Gay Advice: 5 Wildly Speculative Reasons Why Gays Divorce Less Then Straights

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December 30, 2014
6:00 a.m.

Gay Advice Story Courtesy Of Matt Baume

A new study from the Williams Institute at the University of California, Los Angeles School of Law shows that gay and lesbian couples have a lower divorce rate than straight couples. On average, 1.6 percent of queer couples end their legal relationships each year (that includes marriages, civil unions, and domestic partnerships), but for straight couples, the divorce rate is 2 percent. For gay couples in actual, legally recognized marriages, the rate’s even lower: 1.1 percent.

So what’s going on? Why are gays and lesbians better at staying together? Let’s speculate wildly!

Explanation 1: We take those cake toppers really literally

For years now, every time any newspaper, magazine, or blog has an article about gay and lesbian couples, the story is inevitably illustrated with stock art of a pair of same-sex cake-toppers. We’ve been trained through the media to believe that gay couples are sealed permanently together, our little plastic feet literally attached together in an inseparable solid flat blob like army guys. And if we ever actually tried to divorce each other, where are we going to go? It’s lonely up there at the top of the cake, and neither one of us wants to climb down all those tiers and get frosting all over our tuxedos. We’ll just stay together up here, thank you very much.

 

Explanation 2: Benefits of wardrobe-doubling are too great to call off

What are you going to do, straight men, when you wake up on Monday morning and discover that all of your underwear is in the laundry? Borrow your wife’s? And straight women, are you going to wear your husband’s cute new dress shoes to the opera? No. You are not. Straight couples are stuck having to maintain two completely separate wardrobes, effectively non-sharable, except for the occasional tube sock.

Gays, on the other hand, form a massive super-wardrobe when we get together. Even if we’re radically different sizes, we can at least share beard-grooming products and arrange each other’s neckties. Once you get a taste of your wardrobe doubling overnight, it’s hard to call it off and go back to a closet full of clothes that you bought for yourself.

 

Explanation 3: Divorce would be disruptive to our secret gay plot

As we know, gay marriage is part of a secret plot to take over the world and make everyone gay. As reported at the Secret Gay Agenda Conference in Chicago this year, our efforts are proceeding apace; and now that gay marriage is legal in most states, heterosexual men and women are realizing that there is no longer any social institution forcing them to spend time together. Soon, heterosexuals will lose interest altogether in marriage and child-rearing, and will instead adjust their focus to a career in the theater or handbag design, or for the more butch among us, barn-raising and motorcycle fixing.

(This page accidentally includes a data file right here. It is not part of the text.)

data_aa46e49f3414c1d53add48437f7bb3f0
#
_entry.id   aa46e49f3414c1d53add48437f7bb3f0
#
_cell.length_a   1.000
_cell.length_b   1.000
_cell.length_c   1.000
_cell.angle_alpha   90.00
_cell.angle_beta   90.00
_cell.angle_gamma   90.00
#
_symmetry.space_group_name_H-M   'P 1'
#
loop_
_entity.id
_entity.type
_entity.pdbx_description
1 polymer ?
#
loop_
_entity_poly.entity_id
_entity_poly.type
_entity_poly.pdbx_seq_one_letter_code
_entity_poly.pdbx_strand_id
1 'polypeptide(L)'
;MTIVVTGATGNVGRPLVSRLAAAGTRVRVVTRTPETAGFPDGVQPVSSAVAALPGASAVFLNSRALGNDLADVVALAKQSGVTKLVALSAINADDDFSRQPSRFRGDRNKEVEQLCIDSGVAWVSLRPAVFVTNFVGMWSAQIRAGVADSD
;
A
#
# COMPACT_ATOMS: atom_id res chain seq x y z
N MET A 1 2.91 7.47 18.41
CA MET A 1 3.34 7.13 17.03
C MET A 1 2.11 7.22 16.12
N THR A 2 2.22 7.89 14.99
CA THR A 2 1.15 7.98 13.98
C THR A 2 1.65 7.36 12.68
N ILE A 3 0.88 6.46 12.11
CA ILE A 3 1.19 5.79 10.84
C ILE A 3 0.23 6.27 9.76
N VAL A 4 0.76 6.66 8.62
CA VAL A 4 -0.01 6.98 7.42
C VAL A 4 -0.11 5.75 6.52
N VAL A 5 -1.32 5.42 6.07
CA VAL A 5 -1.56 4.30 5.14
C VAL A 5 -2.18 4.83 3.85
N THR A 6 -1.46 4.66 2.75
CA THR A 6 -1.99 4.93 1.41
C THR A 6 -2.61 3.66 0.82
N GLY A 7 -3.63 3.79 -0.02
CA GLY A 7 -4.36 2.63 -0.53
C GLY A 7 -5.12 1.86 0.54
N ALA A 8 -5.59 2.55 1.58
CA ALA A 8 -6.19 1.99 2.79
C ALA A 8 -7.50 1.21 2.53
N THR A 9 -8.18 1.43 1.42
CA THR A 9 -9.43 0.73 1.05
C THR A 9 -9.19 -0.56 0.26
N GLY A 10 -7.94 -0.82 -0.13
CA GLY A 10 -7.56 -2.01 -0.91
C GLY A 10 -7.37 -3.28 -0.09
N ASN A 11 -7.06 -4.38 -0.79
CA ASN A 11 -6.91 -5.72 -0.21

At this point, divorce would be a distraction from our mission. What if we had allowed Liberace to obtain a divorce? There’s a chance he could have reverted, and fallen in love with a woman, and that’s a risk we simply can’t take.

 

Explanation 4: We’re keeping our divorce secret for the sake of the dog

It’s possible that gays and lesbians do, in fact, end our relationships at a rate comparable to straight couples. But we don’t want to upset the family dog by letting it know that anything’s wrong. Rather than force the dog to chose between us, or to share custody between two different houses, we’ll simply remain together and try to make the best of the situation. Oh, sure, we may move into different bedrooms, eat our meals at different times, and our conversation may be a bit frosty. We may even bring home new “special friends.” But we simply can’t let the dog know that our love has cooled. It would break his heart.

The cat, on the other hand, knows everything.

 

Explanation 5: Gays don’t want to redefine the institution of divorce

Look, for hundreds of thousands of years, divorce has existed as an unchanging, blessed institution handed down to us from almighty God. Who are we, arrogant humans, to imagine that we could redefine what the Lord has ordained? Since before recorded time, divorce has been a cornerstone of God’s plan for heterosexuals. Divorce shouldn’t be redefined for queers, who have only existed since Armistead Maupin invented us for Tales of the City.

Let’s leave divorce to the heterosexuals. They do it so well.

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